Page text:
Electric vehicles are on the rise: in 2018, more than two million electric vehicles were sold worldwide according to the consulting company “McKinsey”. More than five million electric vehicles are now on the roads, almost half of them in China. But what about Europe?
Every year there are more and more electric vehicles on the roads in Europe. The total of 97,000 new registrations from 2017 had already been exceeded by September 2018. By the end of the year, some 100,000 new electric vehicles had been registered – a new record and a major success for electric mobility when one looks back at the beginnings: in 2010, there were only 700 new registrations in Europe.
The three EU countries with the most new electric vehicle registrations in 2018 (Source: “Statista”)
Apart from the performance, the design or the brand, there are three main reasons why European customers purchase an electric vehicle:
Norway is not officially part of the EU but shares close economic links with all of the states. The kingdom with five million inhabitants has become the pioneer for electric mobility. Norwegians drive more electric vehicles than all of their other European neighbours.
The “Norwegian Electric Vehicle Association” proudly reported that at the end of 2018 almost every second vehicle purchased was either electrically powered or at least a plug-in hybrid (30% of these are pure electric vehicles, the remaining 19% are plug-in hybrids). According to the “Norwegian Road Federation”, 33,025 new purely electric vehicles were registered in 2017. As such, the small country is the market leader for electric vehicles on the European continent: electric mobility has become a mass market in Norway.
Great Britain is also making significant progress in terms of electric mobility. The British electricity and gas supplier “National Grid” estimates the necessary investments at approximately 582 million and 1.2 billion euros for a quick charging infrastructure along the motorways throughout the kingdom.
The Republic of Estonia is taking things even further and taking new directions with its digital citizenship, for example. Estonia launched the “ELMO” electric mobility programme in 2011. The Estonian Ministry of Social Affairs itself purchased 507 electric vehicles and initiated a support programme for citizens for purchasing electric vehicles and expanding the nationwide charging infrastructure. In 2016, there were around 1,100 electric vehicles on the road in Estonia, half of these belonged to public authorities. Estonia makes electric mobility even more appealing: since 2014, the government has provided a subsidy of 50% of the purchase price of an electric vehicle as well as support for setting up a charging station at home.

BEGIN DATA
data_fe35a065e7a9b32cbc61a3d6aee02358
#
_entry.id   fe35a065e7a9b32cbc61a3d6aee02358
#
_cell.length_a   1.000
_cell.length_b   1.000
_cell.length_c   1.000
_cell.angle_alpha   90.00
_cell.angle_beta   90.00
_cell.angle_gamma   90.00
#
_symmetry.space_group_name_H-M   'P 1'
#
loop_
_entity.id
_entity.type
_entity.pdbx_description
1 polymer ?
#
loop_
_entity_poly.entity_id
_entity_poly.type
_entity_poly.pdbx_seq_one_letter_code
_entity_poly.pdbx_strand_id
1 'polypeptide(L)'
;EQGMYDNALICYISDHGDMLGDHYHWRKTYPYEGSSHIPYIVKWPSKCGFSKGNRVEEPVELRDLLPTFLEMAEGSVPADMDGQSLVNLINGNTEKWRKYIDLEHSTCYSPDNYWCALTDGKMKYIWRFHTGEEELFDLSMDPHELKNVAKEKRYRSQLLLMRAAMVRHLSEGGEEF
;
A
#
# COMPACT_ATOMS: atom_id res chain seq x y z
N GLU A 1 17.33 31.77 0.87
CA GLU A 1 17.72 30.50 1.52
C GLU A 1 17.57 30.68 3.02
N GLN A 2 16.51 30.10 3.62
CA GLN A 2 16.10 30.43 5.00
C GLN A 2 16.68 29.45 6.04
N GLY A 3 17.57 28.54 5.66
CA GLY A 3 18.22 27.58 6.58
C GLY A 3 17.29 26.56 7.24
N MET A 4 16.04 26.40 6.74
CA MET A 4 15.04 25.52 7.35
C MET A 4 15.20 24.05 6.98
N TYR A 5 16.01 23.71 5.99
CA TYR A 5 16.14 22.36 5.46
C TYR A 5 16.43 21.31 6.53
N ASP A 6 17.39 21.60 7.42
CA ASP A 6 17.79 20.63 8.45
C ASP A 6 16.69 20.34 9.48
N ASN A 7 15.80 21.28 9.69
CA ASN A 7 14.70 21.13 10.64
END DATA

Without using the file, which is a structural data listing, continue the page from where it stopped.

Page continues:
The expansion of the charging infrastructure in Europe is also progressing well. “Transport and Environment” (T&E), an umbrella organisation of non-government EU organisations for sustainable mobility, estimates that there will be no lack of charging stations provided that all of the EU members achieve their electric targets.
The European Commission recommends a quota of ten electric vehicles per public charging station. The United Kingdom has already constructed its charging infrastructure with a view towards this. In comparison, the European average is currently six electric vehicles per charging station.
According to “T&E”, there will be 15 electric vehicles per public charging station in France, Austria and Germany in 2020. This remains a good value, estimates “T&E”. Apps and digital maps that make the European charging station network transparent are an important aid. For example, the mobile app from the “Chargemap” start-up in Alsace shows every charging station along the route through the various countries. This guarantees a clear journey throughout the EU.
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